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MLB: Toronto Blue Jays at Colorado Rockies Isaiah J. Downing-USA TODAY Sports

Yesterday the Blue Jays and trainer Niki Huffman parted ways. And moments after that was announce Marcus Stroman announced that he was excited he gets to work with her more.

So it seems that Nikki will be working as a private personal trainer/therapist. I don’t know how easy it will be to work for several athletes living in different parts of the world.

Gregor Chisholm has a post up saying that some in the Blue Jays organization thought that she and Marcus were too close.

That became an issue midway through 2016 when Stroman and Aaron Sanchez had a very public falling out. The two went from being best friends to barely speaking to each other, for reasons that still aren’t entirely clear. That was awkward enough for the Jays to deal with and it became a bigger issue the following year when Sanchez started going through his own health issues.

Sanchez didn’t want to work with Huffman because he viewed her as an extension of Stroman, almost as if she was his personal member of the medical staff. That wasn’t the reality but it was the way Sanchez perceived it. And after trainer George Poulis recommended a surgical procedure on his fingernail that didn’t work, Sanchez lost faith in the staff.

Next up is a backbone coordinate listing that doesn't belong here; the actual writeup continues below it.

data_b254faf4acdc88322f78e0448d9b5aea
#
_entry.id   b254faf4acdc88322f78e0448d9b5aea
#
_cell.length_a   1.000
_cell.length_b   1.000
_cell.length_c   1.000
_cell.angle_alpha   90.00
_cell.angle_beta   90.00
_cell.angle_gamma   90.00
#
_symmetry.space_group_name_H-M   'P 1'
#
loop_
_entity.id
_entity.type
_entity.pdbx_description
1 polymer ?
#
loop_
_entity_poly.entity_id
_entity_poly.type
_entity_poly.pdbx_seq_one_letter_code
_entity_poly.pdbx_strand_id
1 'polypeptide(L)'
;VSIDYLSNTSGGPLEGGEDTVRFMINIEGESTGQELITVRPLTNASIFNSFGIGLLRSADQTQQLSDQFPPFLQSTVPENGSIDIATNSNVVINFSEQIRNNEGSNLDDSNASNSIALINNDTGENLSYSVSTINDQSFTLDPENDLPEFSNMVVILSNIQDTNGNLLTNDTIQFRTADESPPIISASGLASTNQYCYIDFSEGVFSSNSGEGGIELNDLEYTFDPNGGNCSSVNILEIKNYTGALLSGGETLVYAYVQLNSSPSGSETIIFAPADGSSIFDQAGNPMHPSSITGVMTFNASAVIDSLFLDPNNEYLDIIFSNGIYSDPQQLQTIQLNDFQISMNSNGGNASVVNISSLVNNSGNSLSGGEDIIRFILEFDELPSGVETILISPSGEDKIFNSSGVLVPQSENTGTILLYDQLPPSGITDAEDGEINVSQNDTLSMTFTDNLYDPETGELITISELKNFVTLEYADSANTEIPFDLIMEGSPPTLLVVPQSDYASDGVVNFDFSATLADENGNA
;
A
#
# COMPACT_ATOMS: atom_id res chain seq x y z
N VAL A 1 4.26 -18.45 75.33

Office politics are less than fun.

On the good side, I’d imagine there is more money to be made in working for individual athletes than there is working for the game. And, with Marcus’ help I’m sure she’ll find enough clients to keep her busy.

I can only wish the best for Nikki. She seemed to do a good job, as best as you can tell from a distance.


The other news from yesterday was the firing of Astros assistant GM Brandon Taubman.

Their handling of this seemed more tone deaf than the usual. Maybe it is a Texas thing. When you first come out saying that the reporters were lying, that’s a digging yourself a hole. I get that that is the political playbook right now, to claim the media is lying, but when several people witness the event, it is a hard thing to pull off.

Then the apology with the line “I am sorry if anyone was offended by my actions.” You would think that, by now, people would know that phrase doesn’t belong in an apology.

Surprisingly, Astros’ manager was the one guy saying the right things. The guy that didn’t have time to go to committee to workout the best way to say things was the one who got it right.

For me, as a leader in this organization down here in the clubhouse, on the field, I take everything that happens in the clubhouse to heart. No one -- it doesn’t matter if it’s a player, a coach, a manager, any of you members of the media -- should ever feel like when you come into our clubhouse that you’re going to be uncomfortable or disrespected.

Firing Taubman became the right thing to do. Had they just apologized properly in the first place and, of course, not claimed the story was a lie, it would have gone away quickly. “A drunk executive said something stupid. We are sorry. It won’t happen again.” It could have over in a day.

Now they really ought to retract their comments that the reporter was lying. I don’t understand why that wouldn’t happen long before now.

On a side note, I think that clubs/businesses shouldn’t be saying they have a zero tolerance for domestic violence. It makes them look bad when it doesn’t turn out to be true. It reminds me of schools saying they have a zero tolerance for bullying, but when it happens they tend to blame the victim.